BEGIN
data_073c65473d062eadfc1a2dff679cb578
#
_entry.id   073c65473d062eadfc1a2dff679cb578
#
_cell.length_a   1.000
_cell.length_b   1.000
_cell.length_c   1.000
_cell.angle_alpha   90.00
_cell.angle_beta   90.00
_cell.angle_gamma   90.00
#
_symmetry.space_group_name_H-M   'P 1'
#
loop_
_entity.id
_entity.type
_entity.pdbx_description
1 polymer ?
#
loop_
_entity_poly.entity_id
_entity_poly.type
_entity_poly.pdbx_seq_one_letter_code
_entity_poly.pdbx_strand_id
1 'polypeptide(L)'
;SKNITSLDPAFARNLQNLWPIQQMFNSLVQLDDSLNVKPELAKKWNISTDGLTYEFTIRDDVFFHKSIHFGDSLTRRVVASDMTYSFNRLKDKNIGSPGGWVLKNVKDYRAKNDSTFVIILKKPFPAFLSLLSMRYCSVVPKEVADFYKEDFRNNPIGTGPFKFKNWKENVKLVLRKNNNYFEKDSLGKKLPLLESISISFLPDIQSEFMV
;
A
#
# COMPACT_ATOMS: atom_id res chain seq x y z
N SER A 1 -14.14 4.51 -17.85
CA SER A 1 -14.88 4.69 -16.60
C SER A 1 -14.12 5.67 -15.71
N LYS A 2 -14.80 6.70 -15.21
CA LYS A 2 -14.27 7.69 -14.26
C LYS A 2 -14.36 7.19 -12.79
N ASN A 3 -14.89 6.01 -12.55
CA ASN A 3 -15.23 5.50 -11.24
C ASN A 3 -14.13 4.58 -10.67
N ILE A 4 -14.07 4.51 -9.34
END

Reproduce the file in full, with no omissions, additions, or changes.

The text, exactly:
data_073c65473d062eadfc1a2dff679cb578
#
_entry.id   073c65473d062eadfc1a2dff679cb578
#
_cell.length_a   1.000
_cell.length_b   1.000
_cell.length_c   1.000
_cell.angle_alpha   90.00
_cell.angle_beta   90.00
_cell.angle_gamma   90.00
#
_symmetry.space_group_name_H-M   'P 1'
#
loop_
_entity.id
_entity.type
_entity.pdbx_description
1 polymer ?
#
loop_
_entity_poly.entity_id
_entity_poly.type
_entity_poly.pdbx_seq_one_letter_code
_entity_poly.pdbx_strand_id
1 'polypeptide(L)'
;SKNITSLDPAFARNLQNLWPIQQMFNSLVQLDDSLNVKPELAKKWNISTDGLTYEFTIRDDVFFHKSIHFGDSLTRRVVASDMTYSFNRLKDKNIGSPGGWVLKNVKDYRAKNDSTFVIILKKPFPAFLSLLSMRYCSVVPKEVADFYKEDFRNNPIGTGPFKFKNWKENVKLVLRKNNNYFEKDSLGKKLPLLESISISFLPDIQSEFMV
;
A
#
# COMPACT_ATOMS: atom_id res chain seq x y z
N SER A 1 -14.14 4.51 -17.85
CA SER A 1 -14.88 4.69 -16.60
C SER A 1 -14.12 5.67 -15.71
N LYS A 2 -14.80 6.70 -15.21
CA LYS A 2 -14.27 7.69 -14.26
C LYS A 2 -14.36 7.19 -12.79
N ASN A 3 -14.89 6.01 -12.55
CA ASN A 3 -15.23 5.50 -11.24
C ASN A 3 -14.13 4.58 -10.67
N ILE A 4 -14.07 4.51 -9.34